14. I would love to give lectures and exercises to students before going abroad and specifically for those coming to the West. I’d do lessons for men and women and then have a group lesson (even if the women have to be separate but listening in where they can still participate). These lessons should inforce and explain the cultural nuances and ways on merging our cultures and traditions together towards greater understanding. I think it is necessary for the scholarship students to receive lectures on the lack of segregation and co-mingling in the West. This can be done in a manner that does not make Westerners or non-Muslims seem impure.

    When I have given English classes part of my teaching has been English lessons which also mix culture.

  15. This is real impurity:
    Saudi students are forced to live abnormal lives. They cannot go abroad, fall in love, and bring their girl home as their wife. The real problem with Saudi Arabia is that they create a situation where a Saudi student cannot love another person, if he finds a girl he loves and wants to act in an honorable way their society stops them from being so. Because they are not allowed to marry the girl and bring her home. He knows society will reject her and consider her a slut just for being a foreigner. Government will stop him form doing the right thing and marrying her.
    Add to that they are telling them that American women are impure, and that sex is bad.
    Having an honest relationship and maybe sex is not impure. Stopping people from developing and having honest relationships is impure.
    This is where Saudi’s impurity comes in.
    They teach them to be impure. Instead of living normally, meeting people, falling in love, and starting a relationship they give them no choice but to behave impure.

    Forcing rules on people which do not allow them to develop, and mature normally and have normal natural relationships breeds the real impurity.

  16. @Hussam Atef Odaibat

    It’s not a matter of believing or not, facts speak for themselves. For your information, I don’t see any difference between the Mullahs, Makarmah and hardcore Sunni clerks. They all prey on people, exploit them, enslave them and keep them backward. The Mufti lives in luxurious compound that could make Haroon Al-Rasheed turn and twist in his grave. I am not a religious person nor do I care who believes in what, as long as they don’t force it on me and use it to justify corruption, child marriage (molestation), wives’ beating and marginalization of half of society, women.

  17. @Abdulrahman Baqais

    I am not assuming, the Mufti and the Imam of Medina great Mosque said that democracy and individual liberty to demand his/her rights are un-Islamic and goes against the teaching of the Shariah. These men are the conceiver , incubators and nurturer of backwardness and injustice. If the were truly believers, they would be praying in simple mosques or caves and never interfere with people’s personal lives and choices. Saudi Arabia will never progress as long as these men are empowered to decide what’s right and wrong and how people should or should not live their lives.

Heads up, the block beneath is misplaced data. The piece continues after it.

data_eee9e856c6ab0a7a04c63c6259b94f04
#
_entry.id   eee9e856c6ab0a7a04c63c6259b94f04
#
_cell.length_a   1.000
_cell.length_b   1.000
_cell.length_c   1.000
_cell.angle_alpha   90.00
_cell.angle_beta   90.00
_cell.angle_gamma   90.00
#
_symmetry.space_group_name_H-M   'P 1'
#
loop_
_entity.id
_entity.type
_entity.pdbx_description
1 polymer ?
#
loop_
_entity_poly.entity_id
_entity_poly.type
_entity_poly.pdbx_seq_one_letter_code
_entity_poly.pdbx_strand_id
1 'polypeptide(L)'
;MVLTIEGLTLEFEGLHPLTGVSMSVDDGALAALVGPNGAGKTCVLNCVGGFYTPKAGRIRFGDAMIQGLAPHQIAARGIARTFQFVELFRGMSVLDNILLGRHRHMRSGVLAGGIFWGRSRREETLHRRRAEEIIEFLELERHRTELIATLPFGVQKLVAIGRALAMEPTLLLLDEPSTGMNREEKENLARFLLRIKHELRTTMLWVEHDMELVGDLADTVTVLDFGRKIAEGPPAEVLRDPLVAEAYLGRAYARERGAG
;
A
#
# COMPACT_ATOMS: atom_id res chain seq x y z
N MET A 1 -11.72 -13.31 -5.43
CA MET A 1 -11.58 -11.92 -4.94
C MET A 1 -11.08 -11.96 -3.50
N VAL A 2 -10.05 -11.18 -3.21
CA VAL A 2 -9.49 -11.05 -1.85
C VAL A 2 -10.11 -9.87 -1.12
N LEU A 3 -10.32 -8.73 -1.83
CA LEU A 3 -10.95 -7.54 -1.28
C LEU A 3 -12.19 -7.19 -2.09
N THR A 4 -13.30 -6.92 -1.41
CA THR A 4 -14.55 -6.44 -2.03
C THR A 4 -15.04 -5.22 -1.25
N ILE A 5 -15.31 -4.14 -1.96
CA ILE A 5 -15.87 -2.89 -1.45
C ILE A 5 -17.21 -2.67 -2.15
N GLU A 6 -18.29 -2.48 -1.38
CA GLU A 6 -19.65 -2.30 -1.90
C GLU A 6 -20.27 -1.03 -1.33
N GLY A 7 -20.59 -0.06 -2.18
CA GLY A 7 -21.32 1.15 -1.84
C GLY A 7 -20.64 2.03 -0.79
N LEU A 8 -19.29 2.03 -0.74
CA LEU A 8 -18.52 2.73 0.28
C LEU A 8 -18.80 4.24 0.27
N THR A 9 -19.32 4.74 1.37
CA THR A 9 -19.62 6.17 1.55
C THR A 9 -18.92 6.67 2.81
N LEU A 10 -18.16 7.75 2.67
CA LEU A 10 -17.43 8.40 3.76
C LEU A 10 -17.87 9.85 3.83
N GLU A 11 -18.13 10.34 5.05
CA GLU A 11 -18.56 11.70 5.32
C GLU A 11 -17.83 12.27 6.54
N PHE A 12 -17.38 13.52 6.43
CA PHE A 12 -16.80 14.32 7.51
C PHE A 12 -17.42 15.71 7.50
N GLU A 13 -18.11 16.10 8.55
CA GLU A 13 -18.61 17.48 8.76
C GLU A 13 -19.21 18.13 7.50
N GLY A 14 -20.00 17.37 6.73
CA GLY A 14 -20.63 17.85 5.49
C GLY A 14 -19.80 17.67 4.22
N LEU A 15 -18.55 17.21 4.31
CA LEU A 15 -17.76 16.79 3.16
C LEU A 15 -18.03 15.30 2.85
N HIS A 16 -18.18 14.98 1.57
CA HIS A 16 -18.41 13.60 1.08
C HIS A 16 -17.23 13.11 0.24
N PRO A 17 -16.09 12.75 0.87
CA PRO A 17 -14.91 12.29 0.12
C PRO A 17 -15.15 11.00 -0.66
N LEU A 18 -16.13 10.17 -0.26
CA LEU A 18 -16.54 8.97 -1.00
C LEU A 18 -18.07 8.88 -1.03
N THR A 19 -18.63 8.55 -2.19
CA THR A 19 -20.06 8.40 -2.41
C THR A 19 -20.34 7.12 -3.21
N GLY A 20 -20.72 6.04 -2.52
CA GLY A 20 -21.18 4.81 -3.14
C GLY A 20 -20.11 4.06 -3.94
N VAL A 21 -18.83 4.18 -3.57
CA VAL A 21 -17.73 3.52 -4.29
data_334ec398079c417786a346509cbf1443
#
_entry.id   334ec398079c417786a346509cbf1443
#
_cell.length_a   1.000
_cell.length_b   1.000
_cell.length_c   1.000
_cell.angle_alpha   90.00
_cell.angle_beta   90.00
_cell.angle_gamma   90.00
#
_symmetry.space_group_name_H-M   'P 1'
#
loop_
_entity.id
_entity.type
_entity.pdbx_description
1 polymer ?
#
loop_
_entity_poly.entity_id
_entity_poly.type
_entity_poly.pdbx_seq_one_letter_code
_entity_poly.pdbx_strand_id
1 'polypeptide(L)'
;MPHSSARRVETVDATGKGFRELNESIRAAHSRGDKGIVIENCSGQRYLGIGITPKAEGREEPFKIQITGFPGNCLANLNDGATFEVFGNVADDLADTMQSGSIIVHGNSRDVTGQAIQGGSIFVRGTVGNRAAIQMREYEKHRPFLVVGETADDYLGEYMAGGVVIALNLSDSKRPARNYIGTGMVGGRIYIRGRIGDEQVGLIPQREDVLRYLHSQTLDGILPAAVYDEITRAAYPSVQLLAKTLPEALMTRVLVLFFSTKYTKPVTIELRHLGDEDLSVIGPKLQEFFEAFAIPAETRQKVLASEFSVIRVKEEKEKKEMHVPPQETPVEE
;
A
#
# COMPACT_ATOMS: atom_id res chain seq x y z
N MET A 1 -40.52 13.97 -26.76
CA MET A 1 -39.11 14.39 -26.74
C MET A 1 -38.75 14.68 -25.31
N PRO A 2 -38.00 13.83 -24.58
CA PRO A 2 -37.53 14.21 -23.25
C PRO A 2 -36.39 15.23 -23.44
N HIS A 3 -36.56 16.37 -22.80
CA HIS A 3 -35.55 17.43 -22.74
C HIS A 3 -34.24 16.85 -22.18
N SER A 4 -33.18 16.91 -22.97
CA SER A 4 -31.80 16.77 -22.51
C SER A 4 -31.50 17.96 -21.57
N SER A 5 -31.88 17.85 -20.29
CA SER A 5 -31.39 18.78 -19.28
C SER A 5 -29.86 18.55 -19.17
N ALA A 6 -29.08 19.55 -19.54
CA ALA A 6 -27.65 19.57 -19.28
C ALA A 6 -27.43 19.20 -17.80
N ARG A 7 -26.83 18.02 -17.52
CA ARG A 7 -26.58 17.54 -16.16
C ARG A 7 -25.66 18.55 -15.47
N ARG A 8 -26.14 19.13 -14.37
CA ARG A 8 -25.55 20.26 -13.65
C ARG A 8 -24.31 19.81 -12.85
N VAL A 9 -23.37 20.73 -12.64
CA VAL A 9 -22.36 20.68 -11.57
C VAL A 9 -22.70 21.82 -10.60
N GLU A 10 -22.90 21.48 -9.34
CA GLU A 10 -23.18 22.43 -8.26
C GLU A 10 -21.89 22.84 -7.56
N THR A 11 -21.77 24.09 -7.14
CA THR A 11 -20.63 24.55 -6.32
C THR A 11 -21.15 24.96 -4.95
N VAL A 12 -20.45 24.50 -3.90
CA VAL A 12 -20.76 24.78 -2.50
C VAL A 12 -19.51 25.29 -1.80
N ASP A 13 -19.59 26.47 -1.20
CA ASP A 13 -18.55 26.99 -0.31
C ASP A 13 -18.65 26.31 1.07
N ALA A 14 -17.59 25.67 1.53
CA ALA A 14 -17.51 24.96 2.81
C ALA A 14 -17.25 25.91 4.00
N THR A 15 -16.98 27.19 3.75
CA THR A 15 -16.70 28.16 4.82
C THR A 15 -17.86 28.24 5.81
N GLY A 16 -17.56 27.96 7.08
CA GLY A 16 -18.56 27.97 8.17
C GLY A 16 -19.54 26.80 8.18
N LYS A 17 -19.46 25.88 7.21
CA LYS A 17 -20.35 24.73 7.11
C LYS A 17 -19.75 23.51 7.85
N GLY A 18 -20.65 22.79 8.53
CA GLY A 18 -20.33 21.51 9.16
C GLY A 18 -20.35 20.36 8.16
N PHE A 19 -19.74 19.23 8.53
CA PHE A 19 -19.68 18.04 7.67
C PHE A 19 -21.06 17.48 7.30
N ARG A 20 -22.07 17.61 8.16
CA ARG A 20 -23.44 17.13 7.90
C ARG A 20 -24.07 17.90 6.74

18. ali alyami, I think both you comments are spot on!

  19. @American Bedu,

    Princess Basma’s interview

  20. @Abdulrahman Baqais,

    I am not judging him, only reiterate what he said.

  21. @ Hussam Ataif. I am Sunni Muslim and I totally agree with Ali.

  22. Thank you, Ali, for posting.

  23. @Abdulrahman Baqais,
    I don’t assume the worst- I assume what is consistent with the religious authorities of Saudi Arabia. As a Muslim woman living in Saudi Arabia- I grant no excuses to those doing their best to oppress me and my fellow man/woman. Denying people their human rights is even worse in Islam than assuming a person is consistant with their previous statements and behaviors. Unless your making a case that Islam is not compatable with human rights?

  24. According to the Mufti and other prominent religious scholars, Islam is against equality for women, protection for all people regardless of beliefs under codified rule of law and the right of the individual to choose the religion he/she wants. These are documented facts.

    @Abdulrahman Baqais said earlier ” (Prophet Mohammad peace be upon him said: find to your brother muslim 70 excuses before judging him)”

    Muslim brother, how about Muslim sister or non-Muslims?

    Tell me how many reasons should the so called morality police have before arresting a business woman for conducting a business meeting over cup of coffee in a public place with a male associate? or attacking women authors who signing books in an international book show? Are not they being judged and condemned on the spot for no reason other than being women?

  25. dear @Sandy.
    I agree with you. I grant no excuses to those doing their best to oppress me and my fellow man/woman. But -as i see it- if they do something good or come up with a good idea I won’t allow myself to be blinded with my hatred and expect the worst. I’ll admit what’s good and I’ll even thank them for it.
    I agree with you again about denying people their human right is far worse than assuming the worst in people! But again, we shouldn’t face bad with bad. we should always be good and do what’s right. That’s what I think at least.
    thanks for responding to me btw.

    dear @Ali.